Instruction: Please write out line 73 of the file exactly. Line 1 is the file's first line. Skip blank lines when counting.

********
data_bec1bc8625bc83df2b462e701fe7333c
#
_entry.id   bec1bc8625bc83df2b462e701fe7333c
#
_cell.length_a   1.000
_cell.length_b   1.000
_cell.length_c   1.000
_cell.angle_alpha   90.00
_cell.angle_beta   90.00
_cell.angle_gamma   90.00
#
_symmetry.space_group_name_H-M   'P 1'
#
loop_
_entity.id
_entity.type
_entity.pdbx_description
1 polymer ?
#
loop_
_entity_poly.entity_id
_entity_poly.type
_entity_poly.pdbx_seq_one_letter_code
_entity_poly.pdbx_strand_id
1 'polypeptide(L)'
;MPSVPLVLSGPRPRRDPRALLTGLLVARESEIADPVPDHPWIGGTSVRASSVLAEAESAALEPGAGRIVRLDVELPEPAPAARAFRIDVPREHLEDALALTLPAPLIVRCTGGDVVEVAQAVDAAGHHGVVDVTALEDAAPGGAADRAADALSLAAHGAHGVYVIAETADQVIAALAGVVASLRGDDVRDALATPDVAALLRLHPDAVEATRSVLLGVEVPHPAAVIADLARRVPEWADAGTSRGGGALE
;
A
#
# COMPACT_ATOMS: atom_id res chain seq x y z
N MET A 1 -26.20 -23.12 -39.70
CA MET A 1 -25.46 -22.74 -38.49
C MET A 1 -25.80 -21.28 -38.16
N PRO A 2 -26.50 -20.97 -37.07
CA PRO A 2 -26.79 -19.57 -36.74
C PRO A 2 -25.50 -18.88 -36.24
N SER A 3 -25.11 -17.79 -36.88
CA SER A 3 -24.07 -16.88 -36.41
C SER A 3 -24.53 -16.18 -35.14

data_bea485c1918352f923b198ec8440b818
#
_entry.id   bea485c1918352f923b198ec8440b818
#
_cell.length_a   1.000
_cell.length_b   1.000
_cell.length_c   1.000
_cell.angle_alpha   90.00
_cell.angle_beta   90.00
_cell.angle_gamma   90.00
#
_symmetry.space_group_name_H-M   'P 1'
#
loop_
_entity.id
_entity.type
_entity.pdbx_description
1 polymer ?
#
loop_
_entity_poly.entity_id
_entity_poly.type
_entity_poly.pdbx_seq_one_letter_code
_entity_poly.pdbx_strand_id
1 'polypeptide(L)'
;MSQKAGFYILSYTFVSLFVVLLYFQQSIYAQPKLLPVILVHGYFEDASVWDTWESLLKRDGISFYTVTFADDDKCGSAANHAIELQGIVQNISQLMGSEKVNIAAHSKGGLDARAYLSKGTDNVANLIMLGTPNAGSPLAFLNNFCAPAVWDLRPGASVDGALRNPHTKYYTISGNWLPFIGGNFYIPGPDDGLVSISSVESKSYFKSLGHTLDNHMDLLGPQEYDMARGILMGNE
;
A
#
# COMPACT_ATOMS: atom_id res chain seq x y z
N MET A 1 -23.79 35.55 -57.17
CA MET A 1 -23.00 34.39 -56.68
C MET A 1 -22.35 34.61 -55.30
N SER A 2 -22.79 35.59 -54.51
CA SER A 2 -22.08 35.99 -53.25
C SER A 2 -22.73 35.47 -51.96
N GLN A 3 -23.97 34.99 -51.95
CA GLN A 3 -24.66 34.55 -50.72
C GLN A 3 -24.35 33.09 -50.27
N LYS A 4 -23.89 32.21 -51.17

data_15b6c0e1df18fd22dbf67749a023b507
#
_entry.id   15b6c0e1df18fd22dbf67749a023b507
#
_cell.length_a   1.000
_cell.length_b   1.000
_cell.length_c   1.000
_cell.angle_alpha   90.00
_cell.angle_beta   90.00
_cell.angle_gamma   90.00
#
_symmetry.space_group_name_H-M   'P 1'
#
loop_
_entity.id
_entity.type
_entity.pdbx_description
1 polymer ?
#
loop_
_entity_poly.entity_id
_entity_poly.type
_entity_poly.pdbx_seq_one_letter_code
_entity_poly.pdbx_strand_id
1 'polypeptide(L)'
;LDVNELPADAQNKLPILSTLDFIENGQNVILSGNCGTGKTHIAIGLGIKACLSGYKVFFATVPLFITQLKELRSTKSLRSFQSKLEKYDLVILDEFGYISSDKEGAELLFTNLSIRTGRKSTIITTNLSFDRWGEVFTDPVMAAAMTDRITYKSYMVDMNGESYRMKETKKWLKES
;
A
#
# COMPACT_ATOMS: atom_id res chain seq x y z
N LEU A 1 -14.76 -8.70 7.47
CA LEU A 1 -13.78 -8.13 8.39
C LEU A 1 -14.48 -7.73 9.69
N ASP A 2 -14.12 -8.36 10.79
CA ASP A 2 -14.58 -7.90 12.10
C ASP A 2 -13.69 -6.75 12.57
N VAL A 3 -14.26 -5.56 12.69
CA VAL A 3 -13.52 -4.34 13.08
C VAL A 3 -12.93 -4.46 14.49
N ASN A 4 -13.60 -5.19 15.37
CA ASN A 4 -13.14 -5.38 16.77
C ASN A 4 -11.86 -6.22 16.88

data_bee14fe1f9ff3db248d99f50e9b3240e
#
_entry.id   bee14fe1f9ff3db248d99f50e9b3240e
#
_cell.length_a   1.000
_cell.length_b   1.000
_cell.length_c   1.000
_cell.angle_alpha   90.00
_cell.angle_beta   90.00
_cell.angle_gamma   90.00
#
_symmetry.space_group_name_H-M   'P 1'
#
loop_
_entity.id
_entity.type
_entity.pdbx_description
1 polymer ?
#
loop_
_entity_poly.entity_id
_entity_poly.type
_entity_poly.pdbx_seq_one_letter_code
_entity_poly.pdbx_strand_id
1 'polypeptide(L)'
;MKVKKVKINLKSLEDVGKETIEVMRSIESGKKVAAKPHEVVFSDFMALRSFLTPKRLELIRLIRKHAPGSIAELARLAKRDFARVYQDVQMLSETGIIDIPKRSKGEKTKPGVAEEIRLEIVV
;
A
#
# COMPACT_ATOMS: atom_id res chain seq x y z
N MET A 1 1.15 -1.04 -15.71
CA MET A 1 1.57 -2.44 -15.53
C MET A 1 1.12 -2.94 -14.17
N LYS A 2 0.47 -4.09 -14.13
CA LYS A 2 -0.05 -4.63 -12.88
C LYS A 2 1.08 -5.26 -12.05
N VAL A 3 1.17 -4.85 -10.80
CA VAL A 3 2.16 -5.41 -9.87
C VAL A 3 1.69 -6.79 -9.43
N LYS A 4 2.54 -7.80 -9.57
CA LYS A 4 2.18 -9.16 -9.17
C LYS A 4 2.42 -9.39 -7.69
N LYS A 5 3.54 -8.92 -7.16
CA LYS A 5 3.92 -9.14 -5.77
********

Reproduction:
N SER A 2 -22.79 35.59 -54.51